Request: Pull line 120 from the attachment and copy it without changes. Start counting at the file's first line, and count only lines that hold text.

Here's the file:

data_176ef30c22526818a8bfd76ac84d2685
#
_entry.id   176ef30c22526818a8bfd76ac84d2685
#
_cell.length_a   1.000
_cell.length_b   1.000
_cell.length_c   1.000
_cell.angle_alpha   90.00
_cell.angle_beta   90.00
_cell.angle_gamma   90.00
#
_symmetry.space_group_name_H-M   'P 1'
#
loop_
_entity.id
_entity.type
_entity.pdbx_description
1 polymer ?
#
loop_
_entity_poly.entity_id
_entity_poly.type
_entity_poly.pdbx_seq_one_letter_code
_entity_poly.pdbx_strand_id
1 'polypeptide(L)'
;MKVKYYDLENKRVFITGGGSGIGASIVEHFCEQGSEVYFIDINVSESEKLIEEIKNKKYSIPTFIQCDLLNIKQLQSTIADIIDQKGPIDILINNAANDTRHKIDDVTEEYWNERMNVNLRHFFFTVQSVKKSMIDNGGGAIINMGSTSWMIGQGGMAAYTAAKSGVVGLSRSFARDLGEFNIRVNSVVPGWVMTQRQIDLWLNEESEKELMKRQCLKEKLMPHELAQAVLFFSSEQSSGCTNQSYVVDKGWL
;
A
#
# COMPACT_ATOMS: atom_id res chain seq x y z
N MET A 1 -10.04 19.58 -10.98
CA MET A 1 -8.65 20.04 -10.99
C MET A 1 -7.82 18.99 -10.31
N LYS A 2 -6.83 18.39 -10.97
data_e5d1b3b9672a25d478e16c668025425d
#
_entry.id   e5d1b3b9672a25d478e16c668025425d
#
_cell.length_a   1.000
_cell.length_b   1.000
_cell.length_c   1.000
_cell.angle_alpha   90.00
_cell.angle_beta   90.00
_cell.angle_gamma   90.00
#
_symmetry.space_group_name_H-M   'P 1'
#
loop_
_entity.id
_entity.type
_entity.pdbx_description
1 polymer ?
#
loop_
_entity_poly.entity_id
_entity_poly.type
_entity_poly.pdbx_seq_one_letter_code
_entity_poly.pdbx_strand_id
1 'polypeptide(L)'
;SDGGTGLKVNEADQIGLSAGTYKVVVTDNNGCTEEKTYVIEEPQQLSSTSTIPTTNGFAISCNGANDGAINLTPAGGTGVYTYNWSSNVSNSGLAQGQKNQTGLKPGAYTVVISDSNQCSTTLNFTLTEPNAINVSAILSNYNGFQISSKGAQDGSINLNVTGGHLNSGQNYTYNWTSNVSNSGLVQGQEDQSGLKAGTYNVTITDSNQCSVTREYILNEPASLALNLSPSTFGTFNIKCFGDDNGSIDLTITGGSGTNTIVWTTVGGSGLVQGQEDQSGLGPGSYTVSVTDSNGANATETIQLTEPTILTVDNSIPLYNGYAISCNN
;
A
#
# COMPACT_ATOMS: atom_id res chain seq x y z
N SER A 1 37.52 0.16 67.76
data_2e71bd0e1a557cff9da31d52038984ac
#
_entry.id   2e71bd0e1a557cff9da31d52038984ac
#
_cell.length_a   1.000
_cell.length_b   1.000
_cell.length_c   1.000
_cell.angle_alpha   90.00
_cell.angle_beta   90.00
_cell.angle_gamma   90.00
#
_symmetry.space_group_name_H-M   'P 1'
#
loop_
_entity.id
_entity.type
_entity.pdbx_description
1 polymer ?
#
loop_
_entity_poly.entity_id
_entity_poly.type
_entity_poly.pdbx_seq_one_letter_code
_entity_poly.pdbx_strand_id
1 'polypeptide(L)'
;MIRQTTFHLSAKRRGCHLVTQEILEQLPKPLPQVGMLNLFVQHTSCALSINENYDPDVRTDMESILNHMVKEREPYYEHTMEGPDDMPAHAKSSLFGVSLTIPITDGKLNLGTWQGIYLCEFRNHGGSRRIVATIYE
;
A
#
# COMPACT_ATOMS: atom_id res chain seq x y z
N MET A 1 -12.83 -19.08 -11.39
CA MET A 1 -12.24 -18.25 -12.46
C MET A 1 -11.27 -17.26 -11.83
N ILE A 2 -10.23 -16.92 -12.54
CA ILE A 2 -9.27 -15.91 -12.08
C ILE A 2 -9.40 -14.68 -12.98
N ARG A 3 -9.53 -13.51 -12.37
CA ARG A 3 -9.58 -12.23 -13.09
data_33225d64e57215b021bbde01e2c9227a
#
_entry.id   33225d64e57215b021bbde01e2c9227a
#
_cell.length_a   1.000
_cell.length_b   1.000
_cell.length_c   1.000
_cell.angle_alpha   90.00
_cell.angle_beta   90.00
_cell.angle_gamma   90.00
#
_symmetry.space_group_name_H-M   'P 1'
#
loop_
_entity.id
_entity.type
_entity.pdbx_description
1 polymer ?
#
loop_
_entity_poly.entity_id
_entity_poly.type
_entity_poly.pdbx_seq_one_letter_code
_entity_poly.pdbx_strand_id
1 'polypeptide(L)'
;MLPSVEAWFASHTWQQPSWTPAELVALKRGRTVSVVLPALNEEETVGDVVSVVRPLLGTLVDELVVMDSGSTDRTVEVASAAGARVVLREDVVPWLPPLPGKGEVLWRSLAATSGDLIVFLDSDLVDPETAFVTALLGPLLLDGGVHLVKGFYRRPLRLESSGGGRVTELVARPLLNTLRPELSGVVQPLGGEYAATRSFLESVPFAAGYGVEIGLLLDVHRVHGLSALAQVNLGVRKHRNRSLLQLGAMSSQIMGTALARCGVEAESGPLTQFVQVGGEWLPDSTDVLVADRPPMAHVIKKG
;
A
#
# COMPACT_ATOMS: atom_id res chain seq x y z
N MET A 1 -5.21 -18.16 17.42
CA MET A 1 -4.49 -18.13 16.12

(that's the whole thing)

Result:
_entity.pdbx_description